The fate of the Meriwether Monument, a 21-foot obelisk with a racially divisive inscription, is in the hands of the North Augusta City Council as well as the S.C. Legislature, depending on whether the monument is protected by the S.C. Heritage Act of 2000.
South Carolina’s Heritage Act controls what monuments, parks and buildings can be altered and how, and the city has asked for an opinion on whether the act is applicable to the monument.
“Yes, another request has been forwarded to the Solicitor General regarding the applicability of the Heritage Act to the Meriwether Monument,” North Augusta Mayor Bob Pettit said.
“We have not received any indication of when a response might be forthcoming,” he said.
An opinion did come from the office of S.C. Attorney General Alan Wilson on Thursday evening regarding the constitutionality of the Heritage Act.
He released a video statement outlining his office’s findings.
“My office has looked at both arguments for and against the Heritage Act and has concluded that the Act and its protections are constitutional and that only an act by the South Carolina General Assembly can remove a monument. This is a position we are prepared to support in court,” he said.
He did say it was likely that a court would find that the two-thirds vote requirement to remove a monument is unconstitutional.
Questions about the act’s applicability to the Meriwether Monument have come up recently, following the current national conversation about race and police brutality. A July 20 protest ended at the monument, with protestors urging leaders to “take it down.”
The monument honors Thomas McKie Meriwether, the one white man who died in the Hamburg Massacre. Seven black men also died in the massacre, but their names are nowhere near the monument. They are, though, memorialized on a marker on Barton Road, around a mile away.
Rep. Bill Hixon, who represents the North Augusta area in the South Carolina House of Representatives, said he has lived in the city his entire life, 62 years, and lived right up the street from it and didn’t read the monument until recently.
“I see where the mayor had formed a committee to look at doing something different, and one of the last conversations I had with the mayor of North Augusta was they were going to try to use it as an educational tool and they were going to go around the monument and tell the other side of the story,” Hixon said.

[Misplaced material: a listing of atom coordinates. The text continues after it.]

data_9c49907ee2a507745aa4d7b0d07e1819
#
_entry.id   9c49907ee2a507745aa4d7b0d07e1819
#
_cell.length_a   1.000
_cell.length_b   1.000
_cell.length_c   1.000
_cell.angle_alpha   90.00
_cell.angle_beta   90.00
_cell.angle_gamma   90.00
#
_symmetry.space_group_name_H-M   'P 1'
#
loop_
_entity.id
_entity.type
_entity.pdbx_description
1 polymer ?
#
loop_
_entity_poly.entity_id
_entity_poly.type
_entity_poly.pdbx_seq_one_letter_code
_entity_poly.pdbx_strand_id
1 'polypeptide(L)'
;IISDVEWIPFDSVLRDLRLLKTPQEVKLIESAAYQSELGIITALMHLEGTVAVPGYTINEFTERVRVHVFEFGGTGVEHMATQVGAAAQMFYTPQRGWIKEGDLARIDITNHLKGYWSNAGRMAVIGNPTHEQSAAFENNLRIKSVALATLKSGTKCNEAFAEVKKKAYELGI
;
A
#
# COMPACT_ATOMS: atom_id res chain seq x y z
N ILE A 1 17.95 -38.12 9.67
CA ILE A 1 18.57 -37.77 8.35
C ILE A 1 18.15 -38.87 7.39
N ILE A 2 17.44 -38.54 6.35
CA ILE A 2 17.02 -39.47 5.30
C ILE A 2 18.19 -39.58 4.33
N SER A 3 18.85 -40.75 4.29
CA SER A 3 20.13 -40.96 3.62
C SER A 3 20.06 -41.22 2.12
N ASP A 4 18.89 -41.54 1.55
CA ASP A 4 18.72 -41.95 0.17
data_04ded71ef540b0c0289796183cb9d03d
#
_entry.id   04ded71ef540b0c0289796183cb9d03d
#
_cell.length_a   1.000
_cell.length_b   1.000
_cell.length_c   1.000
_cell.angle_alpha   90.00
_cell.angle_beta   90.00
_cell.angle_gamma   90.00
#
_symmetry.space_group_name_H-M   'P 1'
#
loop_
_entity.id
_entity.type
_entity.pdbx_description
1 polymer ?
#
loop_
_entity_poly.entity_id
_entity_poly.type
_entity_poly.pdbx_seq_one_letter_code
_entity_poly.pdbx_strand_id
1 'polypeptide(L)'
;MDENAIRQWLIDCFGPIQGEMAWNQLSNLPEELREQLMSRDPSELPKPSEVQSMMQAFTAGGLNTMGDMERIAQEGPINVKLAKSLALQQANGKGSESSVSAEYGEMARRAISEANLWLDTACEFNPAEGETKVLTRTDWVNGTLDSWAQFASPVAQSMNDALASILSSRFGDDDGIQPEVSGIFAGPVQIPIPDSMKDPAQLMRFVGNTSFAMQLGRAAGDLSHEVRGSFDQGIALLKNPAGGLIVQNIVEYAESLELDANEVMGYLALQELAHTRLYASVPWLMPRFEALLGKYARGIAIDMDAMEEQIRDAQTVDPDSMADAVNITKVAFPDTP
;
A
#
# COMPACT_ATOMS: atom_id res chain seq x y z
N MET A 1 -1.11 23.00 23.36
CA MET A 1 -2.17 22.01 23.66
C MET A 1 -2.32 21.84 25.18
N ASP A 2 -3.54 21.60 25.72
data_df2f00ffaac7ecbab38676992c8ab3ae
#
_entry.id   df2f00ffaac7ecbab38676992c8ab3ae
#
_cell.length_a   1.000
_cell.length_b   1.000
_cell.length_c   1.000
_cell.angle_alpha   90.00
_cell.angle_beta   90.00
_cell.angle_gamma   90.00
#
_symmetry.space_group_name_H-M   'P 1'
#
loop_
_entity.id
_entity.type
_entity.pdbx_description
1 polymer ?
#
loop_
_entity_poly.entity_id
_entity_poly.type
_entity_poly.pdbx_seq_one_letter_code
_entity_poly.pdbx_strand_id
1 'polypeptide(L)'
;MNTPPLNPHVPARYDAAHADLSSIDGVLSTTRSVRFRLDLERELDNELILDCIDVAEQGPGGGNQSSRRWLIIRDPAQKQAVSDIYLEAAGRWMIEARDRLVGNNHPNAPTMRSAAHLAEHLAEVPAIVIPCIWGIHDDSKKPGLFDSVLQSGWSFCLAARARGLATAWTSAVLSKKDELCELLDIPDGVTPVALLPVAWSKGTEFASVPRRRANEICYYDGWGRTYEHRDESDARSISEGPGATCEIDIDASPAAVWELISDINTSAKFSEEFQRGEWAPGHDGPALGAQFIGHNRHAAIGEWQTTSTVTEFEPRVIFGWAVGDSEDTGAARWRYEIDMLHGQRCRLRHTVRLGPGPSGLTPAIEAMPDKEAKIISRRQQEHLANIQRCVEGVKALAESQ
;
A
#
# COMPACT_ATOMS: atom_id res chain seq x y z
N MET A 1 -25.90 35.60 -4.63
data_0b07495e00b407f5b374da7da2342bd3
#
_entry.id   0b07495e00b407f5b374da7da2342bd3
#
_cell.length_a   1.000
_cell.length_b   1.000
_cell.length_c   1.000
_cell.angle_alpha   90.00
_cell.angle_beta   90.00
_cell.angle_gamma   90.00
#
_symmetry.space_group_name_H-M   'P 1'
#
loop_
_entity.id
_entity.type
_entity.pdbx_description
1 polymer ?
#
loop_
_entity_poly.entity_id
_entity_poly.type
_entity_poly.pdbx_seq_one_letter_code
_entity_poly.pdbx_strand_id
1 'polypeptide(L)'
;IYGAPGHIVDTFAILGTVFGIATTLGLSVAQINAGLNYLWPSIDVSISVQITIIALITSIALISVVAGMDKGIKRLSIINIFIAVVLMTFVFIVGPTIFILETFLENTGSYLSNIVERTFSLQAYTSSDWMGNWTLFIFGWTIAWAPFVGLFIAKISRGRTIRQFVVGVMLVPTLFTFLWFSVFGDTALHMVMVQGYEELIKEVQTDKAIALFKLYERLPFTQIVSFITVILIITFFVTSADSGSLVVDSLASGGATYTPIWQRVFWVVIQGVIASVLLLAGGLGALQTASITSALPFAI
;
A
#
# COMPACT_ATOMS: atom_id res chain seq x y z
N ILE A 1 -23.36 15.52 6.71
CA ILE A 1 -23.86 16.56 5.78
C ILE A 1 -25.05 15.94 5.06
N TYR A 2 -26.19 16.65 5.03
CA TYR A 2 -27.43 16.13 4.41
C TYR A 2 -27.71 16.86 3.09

“I’m in full agreement with that. That would be adding something. Like I told the mayor, I said, ‘Maybe we can be an example for the rest of the world, the rest of the United States, to show you know this is history and this is what we don’t want to go back to and we can learn from something.’”
Hixon said you could take away every monument, plaque, history book and name, but it doesn’t change history.
“You could do everything you could do to try to wipe it out, but it’s still going to be there and I think if you don’t know what history was, it could keep repeating itself and you need to learn from history.”
Regarding the Heritage Act, he said he was elected to do the right thing, to hold up the state and country’s laws, and the Heritage Act is the law.
He said when the legislature adjourned this week, they don’t plan on going back until September, and even then can only deal with what is included in the sine die resolution, the budget and bills that have crossed one body to the next.
“I guess we’ll have to look at that when we go back in 2021,” he said.
North Augusta City Council member Kevin Toole said he is still trying to figure out what to do with the monument but that he’d have "a difficult time getting behind any option that doesn’t remove any doubt that the monument’s sentiments have no place in our city. I have a hard time seeing how that can be accomplished while leaving it there intact.”
As far as the Heritage Act, Toole said he isn’t convinced the monument is protected by the act.
“If we find that it is covered and the decision is made to remove or alter it, then I would support us following the procedures outlined by state law to do so. If that request is denied, then we’d have to figure out how to proceed from there,” Toole said.
Toole and Hixon both mentioned the Calhoun Park Committee, chaired by Pettit, which has been tasked by City Council to determine the next step of action.
“I sincerely appreciate the work that the mayor’s committee has done and his leadership and courage in taking action to do something about the monument back when he did. He should be commended for that. I know that they are still working on formulating a plan and I hope to hear a recommendation from them very soon. In the meantime, I’d like to see a resolution from Council formally disavowing the sentiment expressed on the monument,” Toole said.
There is a campaign started by students and alumni of eight South Carolina colleges and universities called Repeal the South Carolina Heritage Act.
The organizers of the group applauded Wilson’s opinion that the two-thirds vote retirement is unconstitutional in a news release Friday.
The group says there are over 100,000 supporters and one-third of the state legislature in favor of repealing the act.